In addition to paid subscribers, the Times said it has 57,000 digital subscriptions to e-readers like the Kindle and an additional 100,000 readers who are getting free subscriptions sponsored by Lincoln through the end of the year.
Web traffic wasn’t greatly affected despite the metered system. Times Co. chief executive Janet Robinson said that the Times’ Web site had about 33 million unique visitors a month in the second quarter, “which is generally in line with the 11-month average leading up to subscriptions.” She conceded that page views declined but said that it was less than internal projections. She did not elaborate.
Importantly, digital advertising for the Times Co.’s News Media
Group went up 15.5 percent in the second quarter. Overall, digital advertising now represents 28 percent of the total advertising pie for the Times Co., an increase of about 2 percent year-over-year.
Noticeably absent from the Times earnings call was any mention of the Times Magazine group. Back in the first quarter, Robinson boasted “double-digit” ad page gains for Hugo Lindgren’s redesigned Sunday Times Magazine and Sally Singer’s T. In the second quarter, the Times magazines fell 4.5 percent in ad pages, according to the Publishers Information Bureau.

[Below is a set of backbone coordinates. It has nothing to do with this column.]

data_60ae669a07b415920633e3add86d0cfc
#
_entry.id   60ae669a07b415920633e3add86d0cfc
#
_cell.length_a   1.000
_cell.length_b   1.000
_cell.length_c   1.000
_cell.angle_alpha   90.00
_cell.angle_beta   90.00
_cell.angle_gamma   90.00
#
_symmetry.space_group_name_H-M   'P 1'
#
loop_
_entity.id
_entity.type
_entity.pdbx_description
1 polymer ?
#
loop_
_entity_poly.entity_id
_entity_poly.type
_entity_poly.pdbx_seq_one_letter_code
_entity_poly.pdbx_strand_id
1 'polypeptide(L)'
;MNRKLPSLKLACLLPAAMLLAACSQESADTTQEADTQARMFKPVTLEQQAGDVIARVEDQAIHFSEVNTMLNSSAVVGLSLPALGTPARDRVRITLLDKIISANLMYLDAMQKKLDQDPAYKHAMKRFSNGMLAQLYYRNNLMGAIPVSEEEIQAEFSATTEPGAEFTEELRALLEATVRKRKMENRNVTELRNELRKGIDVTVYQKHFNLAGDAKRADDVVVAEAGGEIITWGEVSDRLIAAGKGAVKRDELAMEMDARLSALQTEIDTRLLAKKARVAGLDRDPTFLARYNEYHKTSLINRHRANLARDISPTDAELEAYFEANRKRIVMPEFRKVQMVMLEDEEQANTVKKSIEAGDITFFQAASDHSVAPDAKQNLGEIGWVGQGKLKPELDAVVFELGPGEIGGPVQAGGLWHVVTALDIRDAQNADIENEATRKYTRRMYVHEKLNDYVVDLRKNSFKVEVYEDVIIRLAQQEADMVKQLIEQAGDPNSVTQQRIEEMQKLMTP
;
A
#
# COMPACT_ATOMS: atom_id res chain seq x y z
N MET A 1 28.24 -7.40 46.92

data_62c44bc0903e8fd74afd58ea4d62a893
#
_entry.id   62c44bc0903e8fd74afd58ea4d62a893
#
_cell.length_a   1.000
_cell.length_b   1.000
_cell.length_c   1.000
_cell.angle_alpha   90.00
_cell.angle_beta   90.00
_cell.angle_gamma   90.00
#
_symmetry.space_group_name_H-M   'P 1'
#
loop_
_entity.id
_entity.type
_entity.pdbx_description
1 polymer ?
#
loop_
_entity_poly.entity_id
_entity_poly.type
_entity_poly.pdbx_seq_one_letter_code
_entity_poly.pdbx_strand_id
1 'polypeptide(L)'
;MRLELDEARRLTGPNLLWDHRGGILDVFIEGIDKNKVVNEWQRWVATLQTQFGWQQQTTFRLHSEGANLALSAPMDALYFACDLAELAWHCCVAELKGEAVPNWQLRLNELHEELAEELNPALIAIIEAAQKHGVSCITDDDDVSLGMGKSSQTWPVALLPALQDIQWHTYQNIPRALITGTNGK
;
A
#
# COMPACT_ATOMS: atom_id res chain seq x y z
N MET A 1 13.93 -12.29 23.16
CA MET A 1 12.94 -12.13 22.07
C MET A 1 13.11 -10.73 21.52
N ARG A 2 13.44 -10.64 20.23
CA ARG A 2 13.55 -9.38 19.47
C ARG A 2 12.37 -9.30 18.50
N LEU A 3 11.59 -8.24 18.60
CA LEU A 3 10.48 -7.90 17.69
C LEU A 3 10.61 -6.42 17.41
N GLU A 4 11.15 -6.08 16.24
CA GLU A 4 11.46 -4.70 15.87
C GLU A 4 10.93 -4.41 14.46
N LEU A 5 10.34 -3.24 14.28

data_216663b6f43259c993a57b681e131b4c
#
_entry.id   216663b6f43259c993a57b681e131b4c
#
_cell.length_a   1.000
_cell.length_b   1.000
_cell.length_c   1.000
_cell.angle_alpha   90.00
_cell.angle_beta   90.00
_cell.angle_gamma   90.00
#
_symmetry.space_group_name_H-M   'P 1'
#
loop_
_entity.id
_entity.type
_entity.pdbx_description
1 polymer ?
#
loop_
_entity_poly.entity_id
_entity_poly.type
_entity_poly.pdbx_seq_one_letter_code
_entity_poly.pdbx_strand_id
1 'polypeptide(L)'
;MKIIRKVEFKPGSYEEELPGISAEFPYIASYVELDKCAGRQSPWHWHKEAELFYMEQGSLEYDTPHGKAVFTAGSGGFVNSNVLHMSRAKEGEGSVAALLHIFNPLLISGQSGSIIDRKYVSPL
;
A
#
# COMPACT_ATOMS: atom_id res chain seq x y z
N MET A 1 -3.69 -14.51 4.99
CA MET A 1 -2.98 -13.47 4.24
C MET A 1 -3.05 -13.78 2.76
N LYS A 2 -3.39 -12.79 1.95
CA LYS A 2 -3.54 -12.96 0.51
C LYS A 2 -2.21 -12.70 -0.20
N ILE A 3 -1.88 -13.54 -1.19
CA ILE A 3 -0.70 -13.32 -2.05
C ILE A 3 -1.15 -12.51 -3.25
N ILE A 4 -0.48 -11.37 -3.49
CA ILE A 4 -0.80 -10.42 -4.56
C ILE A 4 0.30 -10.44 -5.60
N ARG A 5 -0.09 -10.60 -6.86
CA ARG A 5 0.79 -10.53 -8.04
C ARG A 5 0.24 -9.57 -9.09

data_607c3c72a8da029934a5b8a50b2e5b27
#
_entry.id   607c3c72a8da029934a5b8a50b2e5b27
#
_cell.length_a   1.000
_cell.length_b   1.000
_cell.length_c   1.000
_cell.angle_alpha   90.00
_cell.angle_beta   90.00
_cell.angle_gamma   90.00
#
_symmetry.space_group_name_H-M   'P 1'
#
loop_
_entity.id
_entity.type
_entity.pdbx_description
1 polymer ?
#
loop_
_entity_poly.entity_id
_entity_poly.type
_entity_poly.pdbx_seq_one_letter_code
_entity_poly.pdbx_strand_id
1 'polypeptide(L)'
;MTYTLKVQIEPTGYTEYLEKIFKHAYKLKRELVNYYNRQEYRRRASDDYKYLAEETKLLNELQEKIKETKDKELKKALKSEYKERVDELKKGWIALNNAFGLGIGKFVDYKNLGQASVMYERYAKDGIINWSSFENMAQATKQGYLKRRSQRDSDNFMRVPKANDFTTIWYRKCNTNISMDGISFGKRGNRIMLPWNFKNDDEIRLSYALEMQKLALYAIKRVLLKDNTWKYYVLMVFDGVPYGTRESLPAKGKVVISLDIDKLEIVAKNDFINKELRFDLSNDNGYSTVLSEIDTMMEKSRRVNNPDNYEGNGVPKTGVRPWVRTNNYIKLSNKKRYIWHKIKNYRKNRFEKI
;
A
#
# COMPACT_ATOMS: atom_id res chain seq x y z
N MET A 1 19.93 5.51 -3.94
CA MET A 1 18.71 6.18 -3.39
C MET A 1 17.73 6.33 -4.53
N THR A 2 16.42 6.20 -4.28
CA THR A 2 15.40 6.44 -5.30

Overall, the Times’ second-quarter results painted an otherwise familiar picture: the Times had a net loss of $119 million, which is due to a $161 million writedown of assets within the News Media Group. Revenue was down 2 percent to $576 million and advertising revenue fell 4 percent to $302 million. Circulation revenue was flat at $234 million.
— JOHN KOBLIN
NUMBERS, NUMBERS, NUMBERS: Condé Nast on Thursday became the first magazine publisher to say it will disclose comprehensive digital sales numbers for the first half of the year. The publisher said it would release single-copy digital sales and digital subscription figures to the Audit Bureau of Circulations. The numbers will be released in August.
The announcement is a breakthrough for media watchers who want a thorough record of how magazines have been selling on tablets such as the iPad. It’s been a challenge to fully measure how magazines have been performing since ABC does not require publishers to release digital-only sales numbers. So far, publishers have been inconsistent in what they do or do not disclose. For instance, Wired, which released single-copy sales numbers from June 2010 to December 2010, stopped releasing figures to the ABC Rapid Report for all of this year; The New Yorker, which has been on the iPad since October, has never disclosed digital single-copy sales.